Data Analytics Series: Data Science vs. Data Analytics

Kyle Hodges

In the past few years, the term “big data” has become much more relevant in the worlds of both business and technology. Up until recently, I had no idea what big data was, or that UVA has a School of Data Science, and I’m sure many other students are also beginning to slowly learn more about how we can turn a knowledge of big data into a career. 

The first thing to understand when exploring career possibilities in big data is the difference between data science and data analytics. Although the two have similar names, they are quite different in terms of application and required skills. 

  • Data analytics refers to the process and practice of analyzing data to answer questions, extract insights, and identify trends. This is done using an array of tools, techniques, and frameworks that vary depending on the type of analysis being conducted.

  • Data science is centered on building, cleaning, and organizing datasets. Data scientists create and leverage algorithms, statistical models, and their own custom analyses to collect and shape raw data into something that can be more easily understood.

Basically, data science is similar to computer science, whereas data analytics is more closely related to statistics. Data analysts study what data scientists have organized to draw conclusions. So even though they are different jobs with different skills, they rely upon each other and work as a sort of team to untangle and interpret datasets.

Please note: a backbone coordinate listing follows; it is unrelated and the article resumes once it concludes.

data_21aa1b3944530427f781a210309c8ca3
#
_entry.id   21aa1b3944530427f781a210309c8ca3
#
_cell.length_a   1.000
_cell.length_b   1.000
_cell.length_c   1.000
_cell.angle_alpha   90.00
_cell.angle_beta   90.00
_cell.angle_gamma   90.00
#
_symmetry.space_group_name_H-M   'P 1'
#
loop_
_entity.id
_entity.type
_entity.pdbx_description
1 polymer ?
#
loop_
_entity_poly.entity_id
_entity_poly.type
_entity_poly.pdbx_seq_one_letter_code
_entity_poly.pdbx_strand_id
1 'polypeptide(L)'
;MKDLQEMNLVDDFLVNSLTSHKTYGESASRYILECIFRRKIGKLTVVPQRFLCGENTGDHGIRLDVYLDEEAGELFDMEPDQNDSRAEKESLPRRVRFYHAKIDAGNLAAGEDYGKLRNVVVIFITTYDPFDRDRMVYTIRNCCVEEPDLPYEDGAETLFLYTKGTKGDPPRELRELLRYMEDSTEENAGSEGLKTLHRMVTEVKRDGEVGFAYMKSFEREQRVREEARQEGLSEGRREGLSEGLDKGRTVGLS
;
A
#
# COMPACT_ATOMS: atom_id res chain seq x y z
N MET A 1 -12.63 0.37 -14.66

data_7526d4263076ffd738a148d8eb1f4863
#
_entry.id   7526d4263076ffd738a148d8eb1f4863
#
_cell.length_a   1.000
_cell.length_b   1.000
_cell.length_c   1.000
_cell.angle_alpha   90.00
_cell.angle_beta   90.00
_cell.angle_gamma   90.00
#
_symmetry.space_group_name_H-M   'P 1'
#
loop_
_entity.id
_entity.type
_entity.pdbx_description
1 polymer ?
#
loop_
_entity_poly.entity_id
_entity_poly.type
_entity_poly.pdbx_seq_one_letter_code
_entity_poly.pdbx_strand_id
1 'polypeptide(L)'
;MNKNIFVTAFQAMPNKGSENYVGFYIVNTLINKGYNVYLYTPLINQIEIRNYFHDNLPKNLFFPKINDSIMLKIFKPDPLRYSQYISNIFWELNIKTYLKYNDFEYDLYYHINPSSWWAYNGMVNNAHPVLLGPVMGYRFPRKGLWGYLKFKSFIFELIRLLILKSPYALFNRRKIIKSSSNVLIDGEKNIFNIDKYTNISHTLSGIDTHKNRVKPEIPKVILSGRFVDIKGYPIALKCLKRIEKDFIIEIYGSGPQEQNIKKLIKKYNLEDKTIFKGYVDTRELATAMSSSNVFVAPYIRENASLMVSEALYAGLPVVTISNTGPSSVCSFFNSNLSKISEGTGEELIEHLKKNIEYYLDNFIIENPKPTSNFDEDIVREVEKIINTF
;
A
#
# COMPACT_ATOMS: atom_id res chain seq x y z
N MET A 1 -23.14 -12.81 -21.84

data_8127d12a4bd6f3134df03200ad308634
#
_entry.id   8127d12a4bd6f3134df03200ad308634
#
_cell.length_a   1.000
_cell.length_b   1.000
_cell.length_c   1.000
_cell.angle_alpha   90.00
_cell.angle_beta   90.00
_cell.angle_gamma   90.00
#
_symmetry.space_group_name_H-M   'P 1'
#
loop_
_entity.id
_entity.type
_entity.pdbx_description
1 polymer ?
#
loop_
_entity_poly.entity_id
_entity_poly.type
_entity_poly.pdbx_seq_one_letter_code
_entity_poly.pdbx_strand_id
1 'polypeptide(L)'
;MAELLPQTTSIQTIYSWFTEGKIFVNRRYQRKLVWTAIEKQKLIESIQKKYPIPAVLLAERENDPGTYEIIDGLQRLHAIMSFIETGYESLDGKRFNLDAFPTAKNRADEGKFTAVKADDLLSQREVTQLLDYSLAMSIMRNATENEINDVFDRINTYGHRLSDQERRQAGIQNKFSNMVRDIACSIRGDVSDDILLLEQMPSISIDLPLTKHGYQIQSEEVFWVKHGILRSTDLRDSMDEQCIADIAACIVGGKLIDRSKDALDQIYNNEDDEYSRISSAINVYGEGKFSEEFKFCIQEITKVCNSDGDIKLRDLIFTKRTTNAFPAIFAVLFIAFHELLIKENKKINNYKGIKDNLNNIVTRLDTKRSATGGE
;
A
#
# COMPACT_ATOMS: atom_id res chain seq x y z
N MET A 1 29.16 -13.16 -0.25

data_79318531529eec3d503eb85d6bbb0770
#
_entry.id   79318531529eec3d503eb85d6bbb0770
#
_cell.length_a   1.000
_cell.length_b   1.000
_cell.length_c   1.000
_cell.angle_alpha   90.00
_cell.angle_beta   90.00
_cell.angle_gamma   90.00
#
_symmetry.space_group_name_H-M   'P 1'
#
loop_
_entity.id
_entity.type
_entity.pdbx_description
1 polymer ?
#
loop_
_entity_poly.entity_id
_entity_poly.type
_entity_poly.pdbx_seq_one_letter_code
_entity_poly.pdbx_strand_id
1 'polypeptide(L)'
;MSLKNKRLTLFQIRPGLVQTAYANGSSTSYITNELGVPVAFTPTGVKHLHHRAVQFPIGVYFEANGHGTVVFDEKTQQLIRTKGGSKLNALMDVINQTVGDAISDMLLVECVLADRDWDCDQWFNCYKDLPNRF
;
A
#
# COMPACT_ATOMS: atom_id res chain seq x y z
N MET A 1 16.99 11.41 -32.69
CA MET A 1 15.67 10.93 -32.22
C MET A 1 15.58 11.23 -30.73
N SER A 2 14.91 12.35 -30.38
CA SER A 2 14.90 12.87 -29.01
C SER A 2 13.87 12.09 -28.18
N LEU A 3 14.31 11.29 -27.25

One of the best parts about studying data is that you can do almost anything with your degree. There is a need for data analysts/scientists in almost every job field out there. Anywhere there is data, there is a need for someone to decipher the numbers. Some of the industries with a high demand for data analysts/scientists include healthcare, consulting, engineering, government/contracting, and e-commerce. That’s what makes a job in data so interesting: you can work anywhere and study data that covers everything from sales projections to medical breakthrough research. Data is a versatile and quickly growing job field; so if going into data sounds intriguing, go for it!

About the Author: Hi! My name is Katherine Calvert and I am a Career Peer Educator in the Business & Technology community at the Career Center. I am a second year in the College pursuing a B.A. in Economics, and I hope to eventually get an M.S. in Data Science.